Last week’s Notes touched on the importance of building networks of people you trust that can help you and that you can help in a crisis.
After reading it, Brandon, my business partner, mentioned a concept along these lines we might want to share with readers. It’s called “cohousing.”
Cohousing is a concept that combines a self-managed neighborhood of privately-owned dwellings with shared resources and shared common spaces. A typical cohousing project might contain a dozen or more individually owned apartments, townhomes, or single-family houses, combined with a community center with shared amenities. For instance, the community center might include a large kitchen, dining room, and a playroom for children. Many cohousing developments also grow at least some of their own food.
The goal of cohousing is to overcome the alienation of modern housing, where few people know their neighbors and there is little sense of community. The community center that is part of most cohousing efforts offers many opportunities for social interaction.
For instance, most cohousing projects offer shared meals at the community center, giving residents recurring contact with their neighbors. However, each unit typically has its own kitchen. The community center also makes it practical for residents of a cohousing community to live in a smaller home than they might otherwise require. This reduces construction and maintenance costs for each unit.
Another advantage of cohousing communities is the opportunity to buy products or services that all residents need in bulk. Food is an obvious example, but some cohousing neighborhoods are set up so that utility services are delivered to a single master location within the neighborhood at wholesale prices, and then distributed to each unit. This is particularly cost effective for internet service, but could also include water, gas, and electricity service.
Cohousing isn’t a new idea. I briefly participated in a cohousing experiment in the 1970s when I attended university in Ohio; the Denison Homestead. More than 40 years later, it’s still going strong.
But the cohousing concept is older than that; humans have sought to set up sustainable communities for millennia. In more modern times, though, cohousing may have originated in 1964, when a Danish architect and his friends purchased land outside Copenhagen and prepared plans for a community of 12 homes set around a common house and swimming pool. Although the project was never built due to the opposition of neighbors and the resultant difficulties of acquiring the necessary permits (still a common problem in new cohousing ventures), the idea spread. By the early 1980s, more than 20 cohousing developments had been built in Denmark.
Today, the cohousing concept has spread worldwide. The Foundation for Intentional Community cohousing directory lists 459 communities, in all stages of development. Some are up and running; others are being built; others are seeking like-minded individuals to build a self-sustaining community.
We spent some time perusing this directory and found cohousing initiatives in every state except Delaware, Kansas, Nebraska, North Dakota, Rhode Island, South Dakota, and Wyoming.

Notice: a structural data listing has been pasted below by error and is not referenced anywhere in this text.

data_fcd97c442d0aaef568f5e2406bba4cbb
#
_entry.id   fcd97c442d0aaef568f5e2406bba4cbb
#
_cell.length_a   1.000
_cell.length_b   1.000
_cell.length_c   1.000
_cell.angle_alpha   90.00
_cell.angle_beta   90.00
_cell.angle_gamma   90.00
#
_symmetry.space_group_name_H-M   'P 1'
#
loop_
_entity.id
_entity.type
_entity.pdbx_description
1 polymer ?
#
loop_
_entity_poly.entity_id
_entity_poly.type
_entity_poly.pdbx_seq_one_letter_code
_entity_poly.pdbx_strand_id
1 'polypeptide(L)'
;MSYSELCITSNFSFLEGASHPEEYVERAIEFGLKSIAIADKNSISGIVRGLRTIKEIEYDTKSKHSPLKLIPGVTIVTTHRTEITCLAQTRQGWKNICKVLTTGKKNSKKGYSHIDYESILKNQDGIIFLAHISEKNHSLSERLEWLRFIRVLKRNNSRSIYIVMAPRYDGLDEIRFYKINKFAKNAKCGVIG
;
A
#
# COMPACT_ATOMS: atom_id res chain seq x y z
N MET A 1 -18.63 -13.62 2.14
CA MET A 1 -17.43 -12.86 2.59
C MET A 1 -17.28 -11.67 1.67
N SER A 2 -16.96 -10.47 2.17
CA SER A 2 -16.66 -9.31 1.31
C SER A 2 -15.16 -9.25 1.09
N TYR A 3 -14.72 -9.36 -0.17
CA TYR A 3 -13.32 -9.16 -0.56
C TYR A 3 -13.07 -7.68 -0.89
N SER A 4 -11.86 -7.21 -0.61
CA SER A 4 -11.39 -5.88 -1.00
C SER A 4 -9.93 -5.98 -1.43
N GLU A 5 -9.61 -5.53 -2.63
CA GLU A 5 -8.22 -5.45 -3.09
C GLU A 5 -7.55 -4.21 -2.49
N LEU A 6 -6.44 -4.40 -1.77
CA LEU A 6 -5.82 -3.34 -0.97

In Canada, cohousing projects exist in every province and territory except for Newfoundland and Labrador, Prince Edward Island, and the Yukon.
Outside the United States and Canada, we found cohousing developments in Argentina, Australia, Austria, Belgium, Colombia, Costa Rica, Denmark, Ecuador, France, Italy, Mexico, the Netherlands, New Zealand, Panama, Spain, Sweden, Switzerland, the United Kingdom, and even Venezuela. It strikes us that if you decide to move to a new country, you might want to consider living in a cohousing development there as a means of building yourself an instant community.
Most cohousing schemes listed in this directory are “ecovillages” organized around ecology and sustainability. In many cases, they’re designed from the ground-up to be environmentally sensitive and pedestrian friendly. In some communities, vehicles are shared so that not every resident needs to buy their own car. Many are agriculturally focused and grow most or all of their own food; often organically. Others are urban-based and focus on providing affordable housing. And a few are off-grid and so remote that there’s no internet or cellphone service.
Many cohousing projects seek members of all ages, family types, and social and religious backgrounds. But we also discovered cohousing initiatives built around shared religious affiliation: Believers (here, Yeshua, Hebrew, or Gentile); Christian, Jewish, Pagan (here, all female), Quaker, Yahshua (a Torah-based community), and Zen (a blend of Taoism & Buddhism). There are also cohousing initiatives built on shared beliefs or lifestyles: black empowerment, gay & lesbian, hemp-based, prepper, senior citizens, and women-centered. There’s even a community in Idaho preparing for life on the moon or Mars.
Most of the cohousing schemes we looked into involve purchasing a dwelling to which you take fee-simple title. Your purchase cost also includes “membership” in the cohousing community. (In Canada, this is called a “strata” arrangement.) In some cases, other members of the community must approve you as a new member. In others, anyone can buy into the community. In some developments, owner-members do most of the maintenance of the project itself. In others, there’s the equivalent of a homeowner’s association.
Cohousing obviously isn’t for everyone. But if you’re looking for an opportunity to tap into an instant community, it may well be worth exploring.